As the news of the Costa Concordia tragedy in Giglio, Italy keeps coming in it overshadows all those longings for a wonderful cruise ship holiday for me. And it brings back memories. I’ve had some wonderful cruises — the Greek Isles on a small Greek ship, many cross-Atlantic adventures, Crystal Symphony and Crystal Harmony cruises in the China Seas, through the Panama Canal, in the Mediterranean. On three of the China Sea cruises I was a guest lecturer and that was great fun!
But since tragedy is overshadowing leisurely pleasure currently it is a sailing in 1969 that comes to mind. I’d been spending a great deal of time in Spain and suddenly I came to the decision it was time to change course and head home. But not a straight flight. I called my mother in Los Angeles from Barcelona and told her of my decision and asked that she book me passage on the S. S. Michaelangelo sailing for New York from Cannes in two days. And to please book me for one night in the Carlton Hotel in Cannes. I called to arrange for all the mail accumulating in London be sent special delivery to Cannes and booked my Barcelona/Nice flight. Then I packed and said my goodbyes.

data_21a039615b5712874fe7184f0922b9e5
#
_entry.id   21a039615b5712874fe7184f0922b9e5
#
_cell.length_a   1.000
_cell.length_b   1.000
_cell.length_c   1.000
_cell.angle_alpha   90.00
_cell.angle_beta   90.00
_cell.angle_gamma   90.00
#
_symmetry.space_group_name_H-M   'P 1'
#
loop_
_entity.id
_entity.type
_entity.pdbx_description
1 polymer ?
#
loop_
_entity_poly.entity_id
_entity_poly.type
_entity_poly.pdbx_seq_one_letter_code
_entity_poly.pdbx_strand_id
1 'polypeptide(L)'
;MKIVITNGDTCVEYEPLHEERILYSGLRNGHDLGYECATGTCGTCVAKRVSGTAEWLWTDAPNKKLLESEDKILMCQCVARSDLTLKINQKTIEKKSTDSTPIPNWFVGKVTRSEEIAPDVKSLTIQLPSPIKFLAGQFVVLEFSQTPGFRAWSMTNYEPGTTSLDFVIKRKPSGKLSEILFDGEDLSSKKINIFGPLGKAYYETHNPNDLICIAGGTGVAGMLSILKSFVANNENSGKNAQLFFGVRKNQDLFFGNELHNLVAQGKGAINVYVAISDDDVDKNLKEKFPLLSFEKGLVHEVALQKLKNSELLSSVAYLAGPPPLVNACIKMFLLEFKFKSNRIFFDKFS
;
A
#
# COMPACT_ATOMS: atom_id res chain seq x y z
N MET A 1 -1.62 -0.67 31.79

I should mention that unlike most of the world I’ve never been ecstatic about the South of France. Charming Menton is fine but I prefer the Italian Riviera. Ah Rapallo and Portofino! Heaven!!! Arriving in Cannes I was shown a room in the Carlton hotel, where I’d been a previous guest, a perfectly miserable tiny room way in back with the bathroom down the hall, by an extremely rude bellman. In those days a woman traveling alone wasn’t always treated with great respect. I remember checking into the brand new Ritz Hotel in Lisbon once. The assistant manager took me to a lovely small suite and then informed me he would send a waiter up with the menu for my dinner in my room since women alone were not allowed in the dining room! Needless to say I dined elsewhere, angry as anything!